Late-Career Patrons: A Tale of Two Clients
“Business, I admit, must be run upon business lines, but this is not business, this art of helping to make living pleasurable and beautiful beyond the merely useful.”
Charles Sumner Greene, letter to Mrs. Francis Fleury Prentiss, February 15, 1928
Shortly after submitting the design for the Fleishhacker house, the Greenes received the last major commission of their partnership. The client was Cordelia Culbertson, one of three unmarried sisters of James Culbertson, who, at age sixty-one and with a substantial inheritance at her disposal, had purchased a hillside lot opposite the home of Robert R. Blacker in 1911. It would serve as the home for the three sisters for only four years following its completion in 1913. By then the accumulated costs of house and furnishings amounted to $200,000, a significant sum for home building at the time. The project included the two-story residence, clad in Gunite and capped by a roof of colorful green and red field tiles from the Ludowici-Celadon Co.; an extensive Italianate hillside water garden complete with fountain and accent tiles from the Grueby Faience Co.; an upper-level Mission-style courtyard with a Pewabic tile pool; and interior decorations aspiring to a more refined classical style, with inlaid furniture of dark crotch mahogany, sculpted plaster ceilings, exotic marble fireplaces, and velour-covered walls. On a buying trip to New York in 1912, Charles Greene played the role of interior decorator, helping the sisters to spend more than $10,000 in additional antique furnishings, sumptuous upholstery fabrics, and more than seventy-eight interior and exterior light fixtures.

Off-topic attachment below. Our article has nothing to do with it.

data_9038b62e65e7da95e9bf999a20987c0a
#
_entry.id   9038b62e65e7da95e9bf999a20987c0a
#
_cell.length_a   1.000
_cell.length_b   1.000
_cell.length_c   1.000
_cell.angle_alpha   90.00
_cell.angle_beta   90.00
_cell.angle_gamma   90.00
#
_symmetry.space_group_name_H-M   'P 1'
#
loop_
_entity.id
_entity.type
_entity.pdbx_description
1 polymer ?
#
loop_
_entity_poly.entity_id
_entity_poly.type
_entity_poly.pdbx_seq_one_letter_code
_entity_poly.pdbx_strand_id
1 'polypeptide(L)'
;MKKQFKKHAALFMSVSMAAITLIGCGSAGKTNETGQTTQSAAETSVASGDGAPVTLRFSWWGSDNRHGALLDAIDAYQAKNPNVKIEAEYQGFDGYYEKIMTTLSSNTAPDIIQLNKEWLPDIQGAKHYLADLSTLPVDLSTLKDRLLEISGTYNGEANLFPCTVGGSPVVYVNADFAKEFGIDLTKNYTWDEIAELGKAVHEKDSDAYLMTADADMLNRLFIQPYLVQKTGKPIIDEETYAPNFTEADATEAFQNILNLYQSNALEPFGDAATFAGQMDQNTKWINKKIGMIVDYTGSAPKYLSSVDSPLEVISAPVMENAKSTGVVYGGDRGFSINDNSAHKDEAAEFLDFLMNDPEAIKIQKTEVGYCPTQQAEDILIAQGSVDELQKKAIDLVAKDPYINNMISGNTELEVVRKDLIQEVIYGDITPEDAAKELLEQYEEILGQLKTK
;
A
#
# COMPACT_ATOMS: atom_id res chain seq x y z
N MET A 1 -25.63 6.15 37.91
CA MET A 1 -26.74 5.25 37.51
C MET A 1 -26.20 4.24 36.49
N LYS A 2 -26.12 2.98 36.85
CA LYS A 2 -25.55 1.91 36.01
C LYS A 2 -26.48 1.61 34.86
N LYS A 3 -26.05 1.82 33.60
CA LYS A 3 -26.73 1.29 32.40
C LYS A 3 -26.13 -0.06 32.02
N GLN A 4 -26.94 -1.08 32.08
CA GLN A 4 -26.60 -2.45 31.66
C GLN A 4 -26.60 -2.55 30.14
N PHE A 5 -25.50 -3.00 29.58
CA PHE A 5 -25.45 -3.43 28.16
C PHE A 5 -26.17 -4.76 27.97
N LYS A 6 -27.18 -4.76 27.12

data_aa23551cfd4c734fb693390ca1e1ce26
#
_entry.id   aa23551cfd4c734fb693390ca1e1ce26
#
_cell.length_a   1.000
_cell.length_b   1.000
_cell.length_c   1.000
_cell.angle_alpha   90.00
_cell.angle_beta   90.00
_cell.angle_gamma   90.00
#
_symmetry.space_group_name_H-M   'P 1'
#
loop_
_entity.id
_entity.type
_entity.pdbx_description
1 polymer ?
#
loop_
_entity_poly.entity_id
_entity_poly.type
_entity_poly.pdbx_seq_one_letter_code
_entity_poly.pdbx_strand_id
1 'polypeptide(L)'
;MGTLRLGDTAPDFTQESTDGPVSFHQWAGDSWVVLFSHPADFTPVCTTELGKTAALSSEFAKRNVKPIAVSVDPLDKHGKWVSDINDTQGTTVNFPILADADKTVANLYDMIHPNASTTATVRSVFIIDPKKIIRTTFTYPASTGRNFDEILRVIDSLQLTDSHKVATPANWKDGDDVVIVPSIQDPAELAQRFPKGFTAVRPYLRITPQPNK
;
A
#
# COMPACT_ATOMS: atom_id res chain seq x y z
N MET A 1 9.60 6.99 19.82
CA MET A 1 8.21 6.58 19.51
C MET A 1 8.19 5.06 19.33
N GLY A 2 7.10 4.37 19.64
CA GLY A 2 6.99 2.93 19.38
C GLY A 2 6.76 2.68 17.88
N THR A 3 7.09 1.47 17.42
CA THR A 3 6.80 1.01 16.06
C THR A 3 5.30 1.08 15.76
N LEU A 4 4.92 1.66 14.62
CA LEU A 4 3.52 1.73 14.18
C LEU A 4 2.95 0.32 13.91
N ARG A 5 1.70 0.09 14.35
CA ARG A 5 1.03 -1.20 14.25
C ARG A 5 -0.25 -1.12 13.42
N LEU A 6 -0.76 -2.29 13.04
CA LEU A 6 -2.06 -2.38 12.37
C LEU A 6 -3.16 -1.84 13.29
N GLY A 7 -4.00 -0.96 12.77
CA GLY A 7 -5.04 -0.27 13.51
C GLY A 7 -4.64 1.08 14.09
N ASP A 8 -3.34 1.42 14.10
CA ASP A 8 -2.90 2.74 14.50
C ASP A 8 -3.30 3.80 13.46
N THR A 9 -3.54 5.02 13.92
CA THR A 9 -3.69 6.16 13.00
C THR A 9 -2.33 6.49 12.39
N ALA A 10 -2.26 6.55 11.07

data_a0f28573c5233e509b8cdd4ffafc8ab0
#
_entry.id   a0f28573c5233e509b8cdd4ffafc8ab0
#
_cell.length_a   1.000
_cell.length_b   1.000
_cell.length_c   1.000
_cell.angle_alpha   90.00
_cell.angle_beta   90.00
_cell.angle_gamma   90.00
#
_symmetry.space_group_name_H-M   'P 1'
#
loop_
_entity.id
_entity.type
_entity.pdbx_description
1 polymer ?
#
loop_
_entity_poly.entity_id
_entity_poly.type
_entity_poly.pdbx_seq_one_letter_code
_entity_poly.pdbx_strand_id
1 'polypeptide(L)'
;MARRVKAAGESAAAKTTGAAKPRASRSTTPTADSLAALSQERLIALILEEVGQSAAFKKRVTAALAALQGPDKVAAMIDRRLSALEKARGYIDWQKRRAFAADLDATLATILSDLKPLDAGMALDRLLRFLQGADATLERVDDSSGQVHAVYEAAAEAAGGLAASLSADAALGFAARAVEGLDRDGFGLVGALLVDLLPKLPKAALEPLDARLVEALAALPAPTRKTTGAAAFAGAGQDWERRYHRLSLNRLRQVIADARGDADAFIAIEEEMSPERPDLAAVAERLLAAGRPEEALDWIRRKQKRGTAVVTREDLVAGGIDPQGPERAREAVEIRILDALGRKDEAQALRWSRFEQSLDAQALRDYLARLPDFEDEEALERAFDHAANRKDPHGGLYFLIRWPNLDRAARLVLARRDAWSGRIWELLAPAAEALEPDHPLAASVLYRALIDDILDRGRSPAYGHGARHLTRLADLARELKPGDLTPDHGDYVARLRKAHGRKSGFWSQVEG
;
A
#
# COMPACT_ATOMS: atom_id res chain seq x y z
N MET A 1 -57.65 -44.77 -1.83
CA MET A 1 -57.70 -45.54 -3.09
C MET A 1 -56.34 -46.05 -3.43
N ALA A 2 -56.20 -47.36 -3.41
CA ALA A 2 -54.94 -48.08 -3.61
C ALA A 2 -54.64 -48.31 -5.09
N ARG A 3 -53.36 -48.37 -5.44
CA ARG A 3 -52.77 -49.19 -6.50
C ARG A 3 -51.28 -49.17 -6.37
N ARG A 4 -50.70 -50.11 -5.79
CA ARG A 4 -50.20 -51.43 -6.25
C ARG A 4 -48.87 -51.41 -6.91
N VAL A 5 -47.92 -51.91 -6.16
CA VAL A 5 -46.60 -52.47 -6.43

In 1917, the house was sold to recently widowed Mrs. Dudley P. Allen of Cleveland (the former Elizabeth Severance), who promptly named it Il Paradiso. Mrs. Allen soon remarried, becoming Mrs. Francis Fleury Prentiss, and under this name would commission twenty-five separate jobs from the Greenes over the next twenty years. In 1919, she asked Charles Greene to paint a set of scenic panels for the entry hall, and in 1927 she commissioned a three-panel painted boudoir screen and a set of nine carved plaques for the dining room walls. Only three of the plaques were ever executed, as they deviated so sharply from Charles’ original conceptual sketches of romantic landscapes and classical figures.
Together, the commissions from two clients for the same house traced the concluding arc of the Greene and Greene firm, just as James Culbertson, Cordelia’s brother, had seen its first rise decades before. In the house at 1188 Hillcrest Avenue lies proof that twenty years into their architectural careers, the Greenes were able to envision and execute dramatic shifts away from their predominantly wooden aesthetic.